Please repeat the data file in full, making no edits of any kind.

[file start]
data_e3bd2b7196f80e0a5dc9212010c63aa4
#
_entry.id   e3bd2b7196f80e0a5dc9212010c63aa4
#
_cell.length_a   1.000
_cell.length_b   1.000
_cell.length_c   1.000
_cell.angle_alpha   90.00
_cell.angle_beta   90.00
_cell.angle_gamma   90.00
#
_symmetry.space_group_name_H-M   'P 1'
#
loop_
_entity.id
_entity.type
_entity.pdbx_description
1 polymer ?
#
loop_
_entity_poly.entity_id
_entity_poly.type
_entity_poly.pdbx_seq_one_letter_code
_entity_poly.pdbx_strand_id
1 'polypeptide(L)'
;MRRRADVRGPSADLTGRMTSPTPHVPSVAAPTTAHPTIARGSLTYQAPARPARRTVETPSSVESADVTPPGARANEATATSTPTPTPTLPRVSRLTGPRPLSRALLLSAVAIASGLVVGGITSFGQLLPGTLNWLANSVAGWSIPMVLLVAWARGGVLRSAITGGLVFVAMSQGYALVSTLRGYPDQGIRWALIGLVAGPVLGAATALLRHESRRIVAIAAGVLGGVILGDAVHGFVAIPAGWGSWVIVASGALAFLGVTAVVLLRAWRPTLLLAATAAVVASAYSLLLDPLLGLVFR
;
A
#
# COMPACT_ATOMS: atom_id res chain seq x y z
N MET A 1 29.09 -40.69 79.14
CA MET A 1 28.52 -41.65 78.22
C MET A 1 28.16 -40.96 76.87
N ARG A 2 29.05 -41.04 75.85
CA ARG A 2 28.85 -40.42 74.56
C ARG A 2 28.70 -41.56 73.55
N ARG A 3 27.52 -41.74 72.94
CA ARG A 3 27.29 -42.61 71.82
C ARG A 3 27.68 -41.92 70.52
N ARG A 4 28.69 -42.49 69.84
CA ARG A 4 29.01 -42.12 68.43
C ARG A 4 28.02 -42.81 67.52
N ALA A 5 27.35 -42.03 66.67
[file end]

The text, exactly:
data_e3bd2b7196f80e0a5dc9212010c63aa4
#
_entry.id   e3bd2b7196f80e0a5dc9212010c63aa4
#
_cell.length_a   1.000
_cell.length_b   1.000
_cell.length_c   1.000
_cell.angle_alpha   90.00
_cell.angle_beta   90.00
_cell.angle_gamma   90.00
#
_symmetry.space_group_name_H-M   'P 1'
#
loop_
_entity.id
_entity.type
_entity.pdbx_description
1 polymer ?
#
loop_
_entity_poly.entity_id
_entity_poly.type
_entity_poly.pdbx_seq_one_letter_code
_entity_poly.pdbx_strand_id
1 'polypeptide(L)'
;MRRRADVRGPSADLTGRMTSPTPHVPSVAAPTTAHPTIARGSLTYQAPARPARRTVETPSSVESADVTPPGARANEATATSTPTPTPTLPRVSRLTGPRPLSRALLLSAVAIASGLVVGGITSFGQLLPGTLNWLANSVAGWSIPMVLLVAWARGGVLRSAITGGLVFVAMSQGYALVSTLRGYPDQGIRWALIGLVAGPVLGAATALLRHESRRIVAIAAGVLGGVILGDAVHGFVAIPAGWGSWVIVASGALAFLGVTAVVLLRAWRPTLLLAATAAVVASAYSLLLDPLLGLVFR
;
A
#
# COMPACT_ATOMS: atom_id res chain seq x y z
N MET A 1 29.09 -40.69 79.14
CA MET A 1 28.52 -41.65 78.22
C MET A 1 28.16 -40.96 76.87
N ARG A 2 29.05 -41.04 75.85
CA ARG A 2 28.85 -40.42 74.56
C ARG A 2 28.70 -41.56 73.55
N ARG A 3 27.52 -41.74 72.94
CA ARG A 3 27.29 -42.61 71.82
C ARG A 3 27.68 -41.92 70.52
N ARG A 4 28.69 -42.49 69.84
CA ARG A 4 29.01 -42.12 68.43
C ARG A 4 28.02 -42.81 67.52
N ALA A 5 27.35 -42.03 66.67